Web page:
During non-pandemic times, the role of the caregiver for patients is extremely difficult. This is especially true for the caregivers of patients experiencing post-transplant delirium in extensive intensive care unit stays. During the Coronavirus pandemic, caregiver support of the patient is made almost impossible because the healthcare system is under stress from additional patients and constantly changing visitor protocols. Applying the recently published work on “Caregiver Types” found in Wittenberg, Goldsmith, Ragan, and Parnell’s (2021) Caring for the Family Caregiver: Palliative Care Communication and Health Literacy, the author describes the experience of attempting to care for a loved one during a “no visitor” policy time period in the Texas Medical Center during the Coronavirus pandemic. Because the author is a “Lone Caregiver”, the lack of communication with the patient during this traumatic experience impacted family communication patterns, family behaviors in the illness process, family expectations and roles for caregiving, family decision-making and uncertainty, and palliative care communication and health literacy considerations significantly. New communication technologies like FaceTime and texting were used to attempt to reach out to the patient, but they were generally unsuccessful even though the healthcare providers worked hard to support both the patient and the caregiver under difficult circumstances. In conclusion, this essay was a preliminary attempt to understand the various communication problems in the caregiver-patient relationship in an intensive care unit during the Coronavirus pandemic.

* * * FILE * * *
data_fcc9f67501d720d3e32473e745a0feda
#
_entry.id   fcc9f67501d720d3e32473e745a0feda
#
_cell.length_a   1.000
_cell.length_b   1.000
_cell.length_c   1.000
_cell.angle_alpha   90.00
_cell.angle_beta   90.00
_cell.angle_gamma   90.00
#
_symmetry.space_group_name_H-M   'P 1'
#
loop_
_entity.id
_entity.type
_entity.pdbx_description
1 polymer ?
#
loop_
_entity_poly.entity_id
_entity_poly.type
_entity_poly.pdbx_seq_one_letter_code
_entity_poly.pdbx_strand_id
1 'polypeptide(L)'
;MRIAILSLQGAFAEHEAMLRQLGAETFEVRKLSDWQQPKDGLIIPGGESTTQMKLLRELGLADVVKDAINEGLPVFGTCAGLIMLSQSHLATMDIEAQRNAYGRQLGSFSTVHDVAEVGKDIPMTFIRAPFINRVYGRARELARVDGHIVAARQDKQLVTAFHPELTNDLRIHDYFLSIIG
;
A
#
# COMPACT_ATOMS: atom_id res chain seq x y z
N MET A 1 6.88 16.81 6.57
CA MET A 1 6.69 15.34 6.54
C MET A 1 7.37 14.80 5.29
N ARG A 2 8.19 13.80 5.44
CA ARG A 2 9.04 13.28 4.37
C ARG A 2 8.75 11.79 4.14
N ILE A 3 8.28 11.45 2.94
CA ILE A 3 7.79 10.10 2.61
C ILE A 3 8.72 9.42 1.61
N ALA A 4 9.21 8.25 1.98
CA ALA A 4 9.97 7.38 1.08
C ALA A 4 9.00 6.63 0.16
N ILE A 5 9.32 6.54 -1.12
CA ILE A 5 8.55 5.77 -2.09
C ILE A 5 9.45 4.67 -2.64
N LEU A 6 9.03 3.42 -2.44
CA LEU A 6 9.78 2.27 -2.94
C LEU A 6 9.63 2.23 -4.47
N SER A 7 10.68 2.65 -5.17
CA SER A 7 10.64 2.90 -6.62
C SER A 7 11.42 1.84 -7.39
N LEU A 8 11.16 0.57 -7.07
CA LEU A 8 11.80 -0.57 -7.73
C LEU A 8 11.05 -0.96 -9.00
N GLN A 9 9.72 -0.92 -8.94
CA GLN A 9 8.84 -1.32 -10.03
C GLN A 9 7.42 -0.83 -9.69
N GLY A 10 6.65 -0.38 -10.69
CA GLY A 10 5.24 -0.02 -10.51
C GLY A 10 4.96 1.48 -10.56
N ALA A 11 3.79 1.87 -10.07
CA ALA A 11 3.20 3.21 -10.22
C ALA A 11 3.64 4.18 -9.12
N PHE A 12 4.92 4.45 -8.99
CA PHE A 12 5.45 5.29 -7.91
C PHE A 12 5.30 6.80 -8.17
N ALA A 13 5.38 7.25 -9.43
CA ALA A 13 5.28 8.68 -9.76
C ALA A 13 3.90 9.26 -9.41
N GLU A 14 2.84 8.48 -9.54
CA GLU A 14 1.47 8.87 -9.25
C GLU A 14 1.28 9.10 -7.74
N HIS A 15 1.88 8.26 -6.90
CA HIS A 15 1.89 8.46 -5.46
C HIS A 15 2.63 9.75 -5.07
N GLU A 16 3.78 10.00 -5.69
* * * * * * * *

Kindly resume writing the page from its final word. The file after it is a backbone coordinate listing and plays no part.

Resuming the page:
Mater, Marie A.
"A Traumatic Tale in Texas: A Mute Patient and a Muted Lone Caregiver,"
Survive & Thrive: A Journal for Medical Humanities and Narrative as Medicine: Vol. 6
, Article 9.
Available at: https://repository.stcloudstate.edu/survive_thrive/vol6/iss1/9